By Tore Audun Høie, author of Health Management (Norwegian Helseledelse)
Nursing is an important profession, especially when a lack of nurses can become a fundamental problem in the future. Nursing is perhaps also a key example of virtue ethics.
Ethics is often divided into three forms, based on rules, utility or virtue. The virtue part has traditionally been a little unclear, but nurses choose a profession that is lowly paid, difficult and stressful despite good high school marks. Perhaps a driver is the wish to help?
More generally virtue ethics may be seen as “doing the right thing” instead of what is comfortable or giving personal advantages. A challenge is knowing what is the right thing to do.
Nurses have an ethical code outlining their tasks and social role, perhaps the best ethical code in Norway. The Norwegian Nurse Association had the following goals for 2012:
- Influence society to improve population health.
- Influence health development preparing for preventing and solving population health problems.
- Influence health services to satisfy population demands and needs regarding quality and availability.
- Work to realize the goal of similarity between women and men in all areas.
- Further international understanding and solidarity, and work for a society built on multicultural understanding and civil rights.
Professional codes are normally a bit high-flying and remote, but it is difficult to imagine a better set than above. Economists and lawyers have more difficulties explaining their societal role.
All three forms of ethics have advantages and drawbacks. Virtue ethics ensures that a person is addressing higher goals than own comfort, quality is a natural extension. A health reform in Norway ignored quality, but later quality came back to become a key health issue, especially patient security.
Central to quality is to report errors. That can cause resent in others. Sometimes you will be punished if you contribute to good health. Part of the Norwegian health system is in conflict with both good management and professionality. What some call fear culture has resulted in calamities, the last that 2.9 million patient journals were outsourced to a company convicted of cheating, in a country without overall privacy laws. Nobody protested till the national broadcaster started to investigate.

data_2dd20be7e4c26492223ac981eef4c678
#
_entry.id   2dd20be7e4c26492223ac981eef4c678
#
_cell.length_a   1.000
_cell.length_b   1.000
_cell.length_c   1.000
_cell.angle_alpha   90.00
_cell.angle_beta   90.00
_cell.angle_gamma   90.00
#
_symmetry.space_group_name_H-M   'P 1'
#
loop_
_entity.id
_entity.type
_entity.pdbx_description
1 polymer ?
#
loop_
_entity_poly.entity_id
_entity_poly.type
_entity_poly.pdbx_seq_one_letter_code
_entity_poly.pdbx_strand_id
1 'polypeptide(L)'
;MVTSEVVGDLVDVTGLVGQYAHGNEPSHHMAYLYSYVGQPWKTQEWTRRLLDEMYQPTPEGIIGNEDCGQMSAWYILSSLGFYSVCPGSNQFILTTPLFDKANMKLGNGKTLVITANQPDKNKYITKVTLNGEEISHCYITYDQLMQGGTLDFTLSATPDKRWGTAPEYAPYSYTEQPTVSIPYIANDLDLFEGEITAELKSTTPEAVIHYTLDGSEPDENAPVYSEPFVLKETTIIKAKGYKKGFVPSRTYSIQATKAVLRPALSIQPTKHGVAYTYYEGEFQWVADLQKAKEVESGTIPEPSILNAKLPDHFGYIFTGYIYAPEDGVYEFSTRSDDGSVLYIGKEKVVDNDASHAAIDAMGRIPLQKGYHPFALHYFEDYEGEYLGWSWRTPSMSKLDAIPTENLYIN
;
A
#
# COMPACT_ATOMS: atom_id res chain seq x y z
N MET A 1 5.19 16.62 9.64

Social responsibility can be regarded as virtue ethics, an important part is human rights.
Unfortunately, these are not highly regarded in Norwegian health and seldom mentioned even in health ethics. Rather, an economical evaluation of patients has been suggested. This is partly a break with Norwegian law (rule ethics), but also a break with population views (virtue ethics).
A negative with virtue ethics is that subjective views become too important, even quality can be overdone. Some persons work so hard that they exhaust themselves, or the ignore that others can need help.
Since the three forms of ethics have advantages and disadvantages, professionality is needed to balance different views.
One view is utility ethics, then the utility or usefulness of an issue dominates. Health is basically useful. But if forced to choose, who is the utility for? For Corona some countries chose to vaccinate old people first to avoid deaths. Other countries chose to vaccinate health people first to enable them better to help.
Rule ethics is based on laws, guidelines etc. and is “always right” if you are some kind of conservative. But laws have difficulties following the rapid development of both health and technology. And laws have problems with complexity, a key issue in our modern society.
Ethical controversies are prominent in health. At the same time ethics means diversity, making clear goals and rules more difficult. Earlier Norwegian politicians argued for “more health for the money”, that is no more popular, The People’s Health System is perhaps better, but how shall the views of so many be interpreted and communicated? At least we want a health system addressing us.
Virtue ethics and nursing ethics is a way of adjusting to this new view of the health system. Other professions should read and learn.